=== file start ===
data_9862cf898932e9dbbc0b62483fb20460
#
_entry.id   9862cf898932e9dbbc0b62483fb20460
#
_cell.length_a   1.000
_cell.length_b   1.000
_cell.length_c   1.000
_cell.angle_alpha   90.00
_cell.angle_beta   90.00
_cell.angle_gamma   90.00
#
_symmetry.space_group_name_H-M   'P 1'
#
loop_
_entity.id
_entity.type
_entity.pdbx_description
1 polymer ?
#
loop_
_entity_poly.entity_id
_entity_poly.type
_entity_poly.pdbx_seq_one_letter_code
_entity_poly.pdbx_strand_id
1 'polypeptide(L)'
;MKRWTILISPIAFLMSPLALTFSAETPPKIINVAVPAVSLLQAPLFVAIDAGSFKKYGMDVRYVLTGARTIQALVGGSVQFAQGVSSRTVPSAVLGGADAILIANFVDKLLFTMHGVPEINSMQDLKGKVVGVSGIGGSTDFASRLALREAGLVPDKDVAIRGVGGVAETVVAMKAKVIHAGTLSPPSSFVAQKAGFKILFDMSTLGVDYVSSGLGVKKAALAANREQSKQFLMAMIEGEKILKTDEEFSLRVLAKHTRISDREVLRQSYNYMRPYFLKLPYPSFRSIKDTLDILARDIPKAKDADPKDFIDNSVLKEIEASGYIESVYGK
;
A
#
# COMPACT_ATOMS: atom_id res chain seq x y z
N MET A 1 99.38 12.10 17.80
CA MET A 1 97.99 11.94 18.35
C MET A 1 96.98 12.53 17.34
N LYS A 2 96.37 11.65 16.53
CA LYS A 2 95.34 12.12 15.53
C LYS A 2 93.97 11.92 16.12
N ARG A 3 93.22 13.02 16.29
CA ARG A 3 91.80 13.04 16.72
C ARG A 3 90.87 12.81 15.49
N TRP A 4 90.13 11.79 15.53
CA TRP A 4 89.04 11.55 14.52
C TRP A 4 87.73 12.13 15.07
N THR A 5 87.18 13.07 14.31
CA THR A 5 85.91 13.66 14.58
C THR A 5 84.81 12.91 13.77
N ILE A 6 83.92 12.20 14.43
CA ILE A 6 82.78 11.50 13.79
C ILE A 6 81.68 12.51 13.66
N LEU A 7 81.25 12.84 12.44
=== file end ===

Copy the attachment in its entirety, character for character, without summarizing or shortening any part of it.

data_9862cf898932e9dbbc0b62483fb20460
#
_entry.id   9862cf898932e9dbbc0b62483fb20460
#
_cell.length_a   1.000
_cell.length_b   1.000
_cell.length_c   1.000
_cell.angle_alpha   90.00
_cell.angle_beta   90.00
_cell.angle_gamma   90.00
#
_symmetry.space_group_name_H-M   'P 1'
#
loop_
_entity.id
_entity.type
_entity.pdbx_description
1 polymer ?
#
loop_
_entity_poly.entity_id
_entity_poly.type
_entity_poly.pdbx_seq_one_letter_code
_entity_poly.pdbx_strand_id
1 'polypeptide(L)'
;MKRWTILISPIAFLMSPLALTFSAETPPKIINVAVPAVSLLQAPLFVAIDAGSFKKYGMDVRYVLTGARTIQALVGGSVQFAQGVSSRTVPSAVLGGADAILIANFVDKLLFTMHGVPEINSMQDLKGKVVGVSGIGGSTDFASRLALREAGLVPDKDVAIRGVGGVAETVVAMKAKVIHAGTLSPPSSFVAQKAGFKILFDMSTLGVDYVSSGLGVKKAALAANREQSKQFLMAMIEGEKILKTDEEFSLRVLAKHTRISDREVLRQSYNYMRPYFLKLPYPSFRSIKDTLDILARDIPKAKDADPKDFIDNSVLKEIEASGYIESVYGK
;
A
#
# COMPACT_ATOMS: atom_id res chain seq x y z
N MET A 1 99.38 12.10 17.80
CA MET A 1 97.99 11.94 18.35
C MET A 1 96.98 12.53 17.34
N LYS A 2 96.37 11.65 16.53
CA LYS A 2 95.34 12.12 15.53
C LYS A 2 93.97 11.92 16.12
N ARG A 3 93.22 13.02 16.29
CA ARG A 3 91.80 13.04 16.72
C ARG A 3 90.87 12.81 15.49
N TRP A 4 90.13 11.79 15.53
CA TRP A 4 89.04 11.55 14.52
C TRP A 4 87.73 12.13 15.07
N THR A 5 87.18 13.07 14.31
CA THR A 5 85.91 13.66 14.58
C THR A 5 84.81 12.91 13.77
N ILE A 6 83.92 12.20 14.43
CA ILE A 6 82.78 11.50 13.79
C ILE A 6 81.68 12.51 13.66
N LEU A 7 81.25 12.84 12.44